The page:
How to Plant Dahlia Tubers
True stars of the cutting garden, Dahlias come in myriad shapes, colors, and sizes with more than 57,000 cultivars. Their incredible diversity is due, in part, to chromosomes: Dahlias are genetic octoploids, meaning they have eight sets of chromosomes (most plants just have two). Flowers range in size from petite "micro dahlias" to "dinner plates" (some reaching 14" wide!). The diverse flower shapes include collarettes, waterlilies, pompons, cactus, balls, and decorative formal types–among others.
Dahlias can be grown from seed or by tuber. Seeds from cross-pollinated Dahlias will produce offspring only partially resembling the parent plant, which can be exciting for gardeners who enjoy experimenting (for seed, take a look at Dandy Collarette). But many gardeners prefer the predictability of tubers, which reproduce the original traits of the parent plant.
Tubers are funny looking things; it's almost hard to believe a flower of such symmetry and elegance begins its season as a potato-like "ugly duckling." But take good care of these humble tubers at the start and you'll enjoy gorgeous cut flowers from summer to frost.
Once established, dahlias are relatively low-maintenance. Here are a few tips:
Where and When to Plant Dahlia Tubers
Native to Mexico and Central America, Dahlias are sensitive to frost. Plant them after all danger of frost has past, around the same time as tomatoes. Pick a sunny spot with well-draining, fertile, slightly acidic soil. Because dahlias are so diverse, spacing requirements will differ depending on type, but a good rule of thumb is to space tubers between 12-18" apart.
If your growing season is short, you can start dahlias indoors in large containers up to 4-6 weeks ahead of the final frost.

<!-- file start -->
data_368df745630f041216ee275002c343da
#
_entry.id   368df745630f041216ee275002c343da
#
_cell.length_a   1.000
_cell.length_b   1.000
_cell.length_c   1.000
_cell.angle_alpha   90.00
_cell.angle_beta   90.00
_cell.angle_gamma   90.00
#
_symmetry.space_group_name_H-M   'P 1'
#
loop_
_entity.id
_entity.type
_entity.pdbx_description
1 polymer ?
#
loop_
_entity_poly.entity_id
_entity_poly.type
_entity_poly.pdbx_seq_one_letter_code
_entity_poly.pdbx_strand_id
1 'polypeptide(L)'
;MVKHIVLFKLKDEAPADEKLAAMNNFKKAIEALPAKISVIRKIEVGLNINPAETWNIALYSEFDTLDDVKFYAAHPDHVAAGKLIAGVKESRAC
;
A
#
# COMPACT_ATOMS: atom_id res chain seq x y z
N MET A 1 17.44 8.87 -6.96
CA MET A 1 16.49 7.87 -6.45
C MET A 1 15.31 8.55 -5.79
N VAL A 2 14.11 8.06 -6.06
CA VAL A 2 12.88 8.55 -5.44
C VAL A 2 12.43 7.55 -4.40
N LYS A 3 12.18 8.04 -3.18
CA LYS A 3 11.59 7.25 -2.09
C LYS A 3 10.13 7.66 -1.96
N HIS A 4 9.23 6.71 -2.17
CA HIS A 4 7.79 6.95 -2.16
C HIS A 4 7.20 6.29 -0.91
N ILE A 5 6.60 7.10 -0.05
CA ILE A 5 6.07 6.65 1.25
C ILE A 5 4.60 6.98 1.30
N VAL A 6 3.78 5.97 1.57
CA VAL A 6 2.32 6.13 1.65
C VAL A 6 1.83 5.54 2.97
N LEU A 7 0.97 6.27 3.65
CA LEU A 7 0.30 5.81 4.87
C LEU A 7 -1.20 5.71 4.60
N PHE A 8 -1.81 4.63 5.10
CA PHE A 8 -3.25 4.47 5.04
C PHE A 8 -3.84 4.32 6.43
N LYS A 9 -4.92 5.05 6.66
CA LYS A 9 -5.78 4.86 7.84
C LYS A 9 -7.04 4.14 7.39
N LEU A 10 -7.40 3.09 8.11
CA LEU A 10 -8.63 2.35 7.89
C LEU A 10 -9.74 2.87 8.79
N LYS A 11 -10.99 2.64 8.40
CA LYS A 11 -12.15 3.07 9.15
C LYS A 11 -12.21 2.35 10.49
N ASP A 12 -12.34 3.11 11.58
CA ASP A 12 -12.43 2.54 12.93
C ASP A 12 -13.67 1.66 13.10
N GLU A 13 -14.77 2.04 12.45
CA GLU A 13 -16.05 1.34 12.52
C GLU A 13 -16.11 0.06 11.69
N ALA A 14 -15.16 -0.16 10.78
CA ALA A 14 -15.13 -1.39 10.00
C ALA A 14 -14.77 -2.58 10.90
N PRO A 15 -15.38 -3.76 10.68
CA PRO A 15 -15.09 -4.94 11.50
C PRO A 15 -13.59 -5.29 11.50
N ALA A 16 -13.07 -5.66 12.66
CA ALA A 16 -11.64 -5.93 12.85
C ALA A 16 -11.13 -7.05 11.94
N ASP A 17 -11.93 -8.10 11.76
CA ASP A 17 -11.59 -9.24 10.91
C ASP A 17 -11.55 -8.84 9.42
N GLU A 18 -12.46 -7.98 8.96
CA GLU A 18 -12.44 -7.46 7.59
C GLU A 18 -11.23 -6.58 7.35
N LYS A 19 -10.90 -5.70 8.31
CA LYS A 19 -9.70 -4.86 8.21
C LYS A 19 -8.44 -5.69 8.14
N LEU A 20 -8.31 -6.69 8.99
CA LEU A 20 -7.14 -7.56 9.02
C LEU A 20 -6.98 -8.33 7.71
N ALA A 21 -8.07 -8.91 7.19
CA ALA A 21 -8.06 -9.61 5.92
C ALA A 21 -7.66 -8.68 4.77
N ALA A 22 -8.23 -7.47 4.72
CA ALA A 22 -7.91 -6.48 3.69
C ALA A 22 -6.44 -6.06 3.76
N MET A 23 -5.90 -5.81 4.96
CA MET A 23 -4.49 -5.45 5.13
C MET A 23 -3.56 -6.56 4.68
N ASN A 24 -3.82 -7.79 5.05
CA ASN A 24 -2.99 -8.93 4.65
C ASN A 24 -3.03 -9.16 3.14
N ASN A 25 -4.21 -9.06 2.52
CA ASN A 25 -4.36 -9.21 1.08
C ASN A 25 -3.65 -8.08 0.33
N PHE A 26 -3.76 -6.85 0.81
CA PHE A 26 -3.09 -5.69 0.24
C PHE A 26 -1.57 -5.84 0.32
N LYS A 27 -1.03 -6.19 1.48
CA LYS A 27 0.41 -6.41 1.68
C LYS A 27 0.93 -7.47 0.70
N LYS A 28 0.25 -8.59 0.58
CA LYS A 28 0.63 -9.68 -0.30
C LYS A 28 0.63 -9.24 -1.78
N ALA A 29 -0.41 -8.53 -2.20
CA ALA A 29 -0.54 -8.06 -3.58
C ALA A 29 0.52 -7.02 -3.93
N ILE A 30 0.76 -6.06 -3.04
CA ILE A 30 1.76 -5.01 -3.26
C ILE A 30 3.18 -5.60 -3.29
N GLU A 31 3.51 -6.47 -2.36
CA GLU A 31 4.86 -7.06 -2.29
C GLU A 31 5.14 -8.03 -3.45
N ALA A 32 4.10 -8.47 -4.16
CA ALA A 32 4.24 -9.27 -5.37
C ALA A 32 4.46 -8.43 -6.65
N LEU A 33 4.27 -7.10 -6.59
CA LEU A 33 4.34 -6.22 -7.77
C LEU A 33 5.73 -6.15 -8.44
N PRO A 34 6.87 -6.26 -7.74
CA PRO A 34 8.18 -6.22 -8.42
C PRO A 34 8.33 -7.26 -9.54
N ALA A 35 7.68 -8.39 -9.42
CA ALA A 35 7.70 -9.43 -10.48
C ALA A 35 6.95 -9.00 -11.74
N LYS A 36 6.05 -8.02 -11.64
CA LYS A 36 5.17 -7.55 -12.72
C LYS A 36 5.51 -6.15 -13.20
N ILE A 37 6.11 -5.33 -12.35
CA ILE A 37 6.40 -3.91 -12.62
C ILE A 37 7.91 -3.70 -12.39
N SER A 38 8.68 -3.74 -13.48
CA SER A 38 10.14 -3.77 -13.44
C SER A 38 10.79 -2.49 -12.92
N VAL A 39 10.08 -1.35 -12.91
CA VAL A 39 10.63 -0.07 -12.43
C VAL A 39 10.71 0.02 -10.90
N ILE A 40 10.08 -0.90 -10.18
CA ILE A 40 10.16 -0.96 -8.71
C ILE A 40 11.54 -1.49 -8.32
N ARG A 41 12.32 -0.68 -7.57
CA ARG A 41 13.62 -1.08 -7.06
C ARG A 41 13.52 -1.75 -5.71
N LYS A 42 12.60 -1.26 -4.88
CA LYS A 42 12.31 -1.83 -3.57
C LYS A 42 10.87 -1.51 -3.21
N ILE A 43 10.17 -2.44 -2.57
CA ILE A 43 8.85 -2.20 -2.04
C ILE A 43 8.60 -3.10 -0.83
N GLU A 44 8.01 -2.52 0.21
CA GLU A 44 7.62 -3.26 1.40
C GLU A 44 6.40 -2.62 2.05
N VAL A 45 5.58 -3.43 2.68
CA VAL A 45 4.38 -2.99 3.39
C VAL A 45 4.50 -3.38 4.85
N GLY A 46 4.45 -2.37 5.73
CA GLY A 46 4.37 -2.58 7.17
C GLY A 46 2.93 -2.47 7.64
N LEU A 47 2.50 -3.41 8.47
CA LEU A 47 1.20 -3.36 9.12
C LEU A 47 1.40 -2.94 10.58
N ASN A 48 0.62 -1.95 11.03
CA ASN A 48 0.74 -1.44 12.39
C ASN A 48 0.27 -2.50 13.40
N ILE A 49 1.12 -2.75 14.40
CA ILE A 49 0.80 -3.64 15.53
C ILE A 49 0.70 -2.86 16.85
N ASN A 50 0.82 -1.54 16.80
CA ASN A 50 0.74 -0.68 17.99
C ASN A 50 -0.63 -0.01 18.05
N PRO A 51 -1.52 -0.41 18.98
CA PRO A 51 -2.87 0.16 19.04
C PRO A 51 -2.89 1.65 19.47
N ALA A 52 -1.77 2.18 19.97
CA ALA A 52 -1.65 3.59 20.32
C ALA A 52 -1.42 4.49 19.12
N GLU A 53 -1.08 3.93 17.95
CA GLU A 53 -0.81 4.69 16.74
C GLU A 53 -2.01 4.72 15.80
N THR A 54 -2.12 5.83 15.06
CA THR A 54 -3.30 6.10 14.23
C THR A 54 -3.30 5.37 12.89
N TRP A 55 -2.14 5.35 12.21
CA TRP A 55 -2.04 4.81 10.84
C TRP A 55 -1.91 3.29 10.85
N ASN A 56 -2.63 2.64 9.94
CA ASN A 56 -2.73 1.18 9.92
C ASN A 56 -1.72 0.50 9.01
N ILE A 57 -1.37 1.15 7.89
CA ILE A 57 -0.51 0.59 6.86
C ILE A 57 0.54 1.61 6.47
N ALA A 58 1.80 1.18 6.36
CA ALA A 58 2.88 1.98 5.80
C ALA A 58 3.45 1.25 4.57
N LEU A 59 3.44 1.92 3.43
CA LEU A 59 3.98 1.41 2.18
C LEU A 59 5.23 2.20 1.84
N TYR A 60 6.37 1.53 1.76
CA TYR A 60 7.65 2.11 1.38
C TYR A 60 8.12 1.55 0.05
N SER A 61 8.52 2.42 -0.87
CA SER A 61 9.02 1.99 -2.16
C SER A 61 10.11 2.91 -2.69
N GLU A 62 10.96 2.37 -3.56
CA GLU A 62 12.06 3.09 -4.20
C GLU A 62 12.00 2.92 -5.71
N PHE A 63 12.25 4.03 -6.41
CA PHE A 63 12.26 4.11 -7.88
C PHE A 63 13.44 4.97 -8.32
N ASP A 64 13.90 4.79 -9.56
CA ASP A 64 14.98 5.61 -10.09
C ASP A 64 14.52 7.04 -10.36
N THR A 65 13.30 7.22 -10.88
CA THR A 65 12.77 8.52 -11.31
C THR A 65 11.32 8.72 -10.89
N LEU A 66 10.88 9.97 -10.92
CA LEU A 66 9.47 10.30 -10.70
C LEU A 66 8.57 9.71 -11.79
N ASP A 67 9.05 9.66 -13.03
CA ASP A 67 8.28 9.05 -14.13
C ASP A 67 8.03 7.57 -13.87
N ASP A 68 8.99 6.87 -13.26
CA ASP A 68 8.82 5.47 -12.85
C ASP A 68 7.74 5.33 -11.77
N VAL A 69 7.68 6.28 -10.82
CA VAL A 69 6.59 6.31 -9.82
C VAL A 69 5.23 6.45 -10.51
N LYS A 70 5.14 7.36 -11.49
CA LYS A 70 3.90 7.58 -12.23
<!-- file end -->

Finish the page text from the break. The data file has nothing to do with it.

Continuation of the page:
Will this thing grow?
The tuber itself stores all of the nutrients needed for the plant to send out its first set of leaves and fine roots. When planting outdoors, dig a hole approximately 6" deep by 6" wide. Larger clumps of tubers will need a wider hole.
Locate the crown of the tuber above the neck (see image left) and rest the tuber sideways into the hole with the crown toward the soil surface. Bury the tuber, lightly pressing the soil around it, avoiding damage to the eye(s).
Caring and Cultivation
There is no need to water in tubers that have not already formed the finer roots required to draw up water. Instead, wait until a few inches of green shoots emerge from the soil, then water only moderately. Planting in wet soil can lead to tuber rot.
Dahlias can grow top-heavy and fall over in the wind, so it's also a good idea to add stakes early on and tie your dahlia to the stake as it grows.
Before adding fertilizer, you may want to test the soil. Too much nitrogen can result in more leaves and less blooms. A side dressing of compost will do for most situations.
Harvesting Flowers and Storing Tubers
For more blooms, cut often! Don't just deadhead, harvest just-opening blooms for indoor vase arrangements and bouquets. Dahlias are generally very prolific and will bloom right up to the first frost.
Dahlias will not overwinter in zones below 8. After the first killing frost, cut back the plants, gently dig up tubers, shake or hose off the dirt, and cure tubers for a week or so in a warm, dry spot. Remove any withered or rotten bits and store in a cool–not freezing–area (40-50 degrees is ideal). A basement or attic is usually fine. Some people choose to store their tubers in sand or peat moss, but this is optional. Periodically check on your tubers to make sure they are not overly dry or moist, until it's planting time again.
To shop tubers in time to plant, visit our full collection here.